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Tuesday, Jun 18, 2024

Week in Review

Quote of the Week

‘San Diego and its government have too long perpetuated a small-town mentality where it’s more important who you know than what you know. This needs to change quickly or we will all continue to suffer for it.’

, Steve Rowles, a partner in Morrison & Foerster’s Carmel Valley office. Please turn to

election coverage.


Friday, Oct. 21

Joblessness Kept At Bay:

San Diego’s unemployment rate dipped to 4.1 percent in September from the prior month’s 4.3 percent, and continued a long-term trend of maintaining a rate below that of the state and the nation, both at 4.8 percent for the same month, according to the state’s Employment Development Department.

For the full year through September, the regional non-farm total employment gained 300 jobs to reach 1,276,900. The unemployment rate in September 2004 was 4.4 percent.

The largest sector adding jobs over the month was government, which increased by 3,700 jobs, mainly from state and local teachers returning to work from the summer recess. The biggest decline came from the leisure and hospitality sector, which shed 2,100 jobs over the month as the summer tourism season closed.

Professional and business services, which has been generating many new jobs in recent years, showed a decrease of 700 over the month, with the biggest loss coming in professional, scientific and technical services, according to the state agency’s report. Construction fell by 200 jobs after seven months of continuous growth.

Over the full year, the sectors that have increased the most are leisure and hospitality, plus 5,500; construction, plus 4,900; and educational and health services, plus 4,000. The biggest net loss came in professional and business services, which declined by 1,000 jobs.

, Mike Allen

Monday, Oct. 24

Federated To Close One More Store:

Cincinnati-based Federated Department Stores, Inc. announced it would close the Robinsons-May south store in Westfield North County in Escondido. The closure comes in addition to the previously announced closure of the Robinsons-May north store in the same mall. Both stores will have going out of business sales Jan. 29.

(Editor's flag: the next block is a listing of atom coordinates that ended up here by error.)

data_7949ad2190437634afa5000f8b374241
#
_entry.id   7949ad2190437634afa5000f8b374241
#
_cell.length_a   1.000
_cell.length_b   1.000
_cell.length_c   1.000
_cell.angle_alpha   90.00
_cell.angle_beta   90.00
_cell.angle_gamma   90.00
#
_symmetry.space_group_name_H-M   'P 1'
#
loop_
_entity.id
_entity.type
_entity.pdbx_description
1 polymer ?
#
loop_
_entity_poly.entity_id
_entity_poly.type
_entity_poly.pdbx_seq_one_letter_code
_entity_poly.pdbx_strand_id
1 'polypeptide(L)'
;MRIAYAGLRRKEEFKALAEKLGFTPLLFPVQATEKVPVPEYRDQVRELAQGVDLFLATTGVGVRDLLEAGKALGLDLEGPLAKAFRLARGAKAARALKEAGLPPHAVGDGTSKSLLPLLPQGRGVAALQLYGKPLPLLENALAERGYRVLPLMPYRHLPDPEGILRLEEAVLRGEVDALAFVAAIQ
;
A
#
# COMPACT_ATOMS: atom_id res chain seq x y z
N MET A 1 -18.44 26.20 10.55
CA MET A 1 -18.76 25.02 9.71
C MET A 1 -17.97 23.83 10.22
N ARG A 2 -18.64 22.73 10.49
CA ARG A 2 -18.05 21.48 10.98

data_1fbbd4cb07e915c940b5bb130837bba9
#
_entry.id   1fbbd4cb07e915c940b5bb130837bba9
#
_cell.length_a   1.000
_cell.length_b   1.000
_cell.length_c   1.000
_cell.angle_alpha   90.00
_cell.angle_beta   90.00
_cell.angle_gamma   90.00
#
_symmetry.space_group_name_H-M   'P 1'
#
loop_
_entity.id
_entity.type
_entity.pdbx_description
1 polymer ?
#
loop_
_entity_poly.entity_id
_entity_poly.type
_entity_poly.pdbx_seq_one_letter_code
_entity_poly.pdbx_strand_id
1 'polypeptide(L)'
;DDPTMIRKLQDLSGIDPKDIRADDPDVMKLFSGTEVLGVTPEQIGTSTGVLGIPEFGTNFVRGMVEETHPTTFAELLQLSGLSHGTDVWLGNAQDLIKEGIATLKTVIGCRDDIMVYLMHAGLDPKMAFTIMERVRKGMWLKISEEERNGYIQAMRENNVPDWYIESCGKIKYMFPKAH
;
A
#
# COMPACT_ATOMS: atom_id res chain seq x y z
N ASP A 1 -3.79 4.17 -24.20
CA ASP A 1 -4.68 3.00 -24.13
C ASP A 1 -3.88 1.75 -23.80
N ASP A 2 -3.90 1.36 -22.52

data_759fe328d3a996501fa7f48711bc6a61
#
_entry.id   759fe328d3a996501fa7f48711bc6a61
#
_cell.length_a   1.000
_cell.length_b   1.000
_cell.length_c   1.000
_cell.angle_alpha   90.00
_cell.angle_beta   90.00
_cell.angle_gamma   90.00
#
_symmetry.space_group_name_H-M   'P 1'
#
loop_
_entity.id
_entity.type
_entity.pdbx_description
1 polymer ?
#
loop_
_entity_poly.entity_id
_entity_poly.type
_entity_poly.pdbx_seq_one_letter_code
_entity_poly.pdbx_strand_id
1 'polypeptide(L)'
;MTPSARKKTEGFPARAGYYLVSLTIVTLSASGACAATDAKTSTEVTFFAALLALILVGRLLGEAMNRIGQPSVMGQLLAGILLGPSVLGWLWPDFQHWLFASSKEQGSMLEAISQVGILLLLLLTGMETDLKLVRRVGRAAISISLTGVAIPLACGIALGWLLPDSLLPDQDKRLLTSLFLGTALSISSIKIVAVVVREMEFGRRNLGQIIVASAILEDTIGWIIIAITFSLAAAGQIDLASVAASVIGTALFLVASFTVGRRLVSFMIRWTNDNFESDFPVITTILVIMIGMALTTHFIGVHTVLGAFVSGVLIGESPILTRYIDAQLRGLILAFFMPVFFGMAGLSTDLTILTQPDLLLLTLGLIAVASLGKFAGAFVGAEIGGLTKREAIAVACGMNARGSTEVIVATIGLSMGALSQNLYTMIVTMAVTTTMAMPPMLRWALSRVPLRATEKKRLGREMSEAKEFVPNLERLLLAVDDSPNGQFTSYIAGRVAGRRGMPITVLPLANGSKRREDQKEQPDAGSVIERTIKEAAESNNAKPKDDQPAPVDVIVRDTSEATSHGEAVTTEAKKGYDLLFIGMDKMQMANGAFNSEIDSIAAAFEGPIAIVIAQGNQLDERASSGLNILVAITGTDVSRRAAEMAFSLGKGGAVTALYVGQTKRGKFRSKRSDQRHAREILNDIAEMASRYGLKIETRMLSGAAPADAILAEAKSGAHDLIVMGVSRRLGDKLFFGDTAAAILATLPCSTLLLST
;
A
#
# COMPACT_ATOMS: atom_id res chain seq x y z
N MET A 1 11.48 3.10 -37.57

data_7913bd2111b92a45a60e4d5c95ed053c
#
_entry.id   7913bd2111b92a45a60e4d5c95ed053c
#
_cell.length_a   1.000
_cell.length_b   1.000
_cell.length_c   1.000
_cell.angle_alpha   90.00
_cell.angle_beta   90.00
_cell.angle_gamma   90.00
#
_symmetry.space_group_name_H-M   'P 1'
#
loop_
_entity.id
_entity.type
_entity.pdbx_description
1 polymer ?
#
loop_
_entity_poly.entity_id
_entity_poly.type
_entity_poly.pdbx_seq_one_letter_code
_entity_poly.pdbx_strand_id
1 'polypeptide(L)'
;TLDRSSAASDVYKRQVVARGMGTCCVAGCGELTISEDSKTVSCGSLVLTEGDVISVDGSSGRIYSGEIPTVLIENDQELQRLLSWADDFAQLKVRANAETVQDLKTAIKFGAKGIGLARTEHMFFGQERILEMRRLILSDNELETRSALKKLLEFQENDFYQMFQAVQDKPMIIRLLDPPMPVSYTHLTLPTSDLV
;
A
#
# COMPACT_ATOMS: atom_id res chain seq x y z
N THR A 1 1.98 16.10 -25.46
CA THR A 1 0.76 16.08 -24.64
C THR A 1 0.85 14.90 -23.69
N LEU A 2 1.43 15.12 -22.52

The south store has 116,000 square feet of space and 280 employees.

, Brad Graves

– – –

Graywater Gold:

The Otay Water District broke ground on a $15 million, 6-mile recycled water pipeline, which will be activated in 2007. Ortiz Construction of Chula Vista has the contract to build the pipeline; Hirsch & Co. will provide full-service construction management and inspection services.

, Pat Broderick

Wednesday, Oct. 26

New CCDC Chief:

Nancy G. Graham, 54, a former mayor of West Palm Beach, Fla., has been named president and chief operating officer of the Centre City Development Corp.

She succeeds Peter Hall, who announced his retirement in January following 11 years on the job.

The corporation’s fourth president and COO, Graham will begin her position on Dec. 1.

Graham is a partner with N-K Ventures, LLC, involved in the development of urban infill projects. The company provides consulting services for cities and developers on urban redevelopment strategies.

In 1991, Graham became the first mayor to be elected after a charter change created a strong-mayor form of government for West Palm Beach, and she served until March 1999.

According to the CCDC, under her leadership, the city experienced a renaissance, especially downtown. Graham was listed by


magazine as one of the top 25 mayors in the country, and Governing Magazine honored her in November 1998 as one of the 10 national public officials of the year.

Before serving as mayor, Graham practiced law for 10 years, specializing in land use, zoning, comprehensive planning and environmental law.

Born in Nashville, Tenn., she graduated from the University of Central Florida with high honors, and the University of Florida Holland Law Center, ranked No. 2 in her class.

Graham, who is married and has two children and four grandchildren, will oversee more than $600 million of planned infrastructure improvements and new amenities in Downtown San Diego.

The CCDC oversees the redevelopment of Downtown San Diego for the city.

, Pat Broderick

Thursday, Oct. 27

Big Dog Heads For Nasdaq:

St. Bernard Software, Inc., a privately held San Diego company specializing in computer security, announced plans to go public.

Technically, the company will go under the wing of Sand Hill IT Security Acquisition Corp. of Menlo Park, which will buy St. Bernard in an all-stock deal.

A dollar value for the deal was not immediately announced.

St. Bernard has 160 employees. It offers security software and hardware to small and medium-sized businesses. The company reported revenue of $6.8 million in the quarter ended Sept. 30, up 33 percent from the year-ago quarter.

“We anticipate that our growth will accelerate as a result of the merger and look forward to leveraging the combined company’s strengths,” said John E. Jones, the chief executive of St. Bernard Software.

Sand Hill trades over the counter using the symbol SHQC. Shares closed Oct. 27 at $5.15. The new parent company will eventually change its name to St. Bernard Software, said Jones, adding that the company could debut on the Nasdaq during the first quarter of 2006. St. Bernard Software will remain in San Diego.

, Brad Graves


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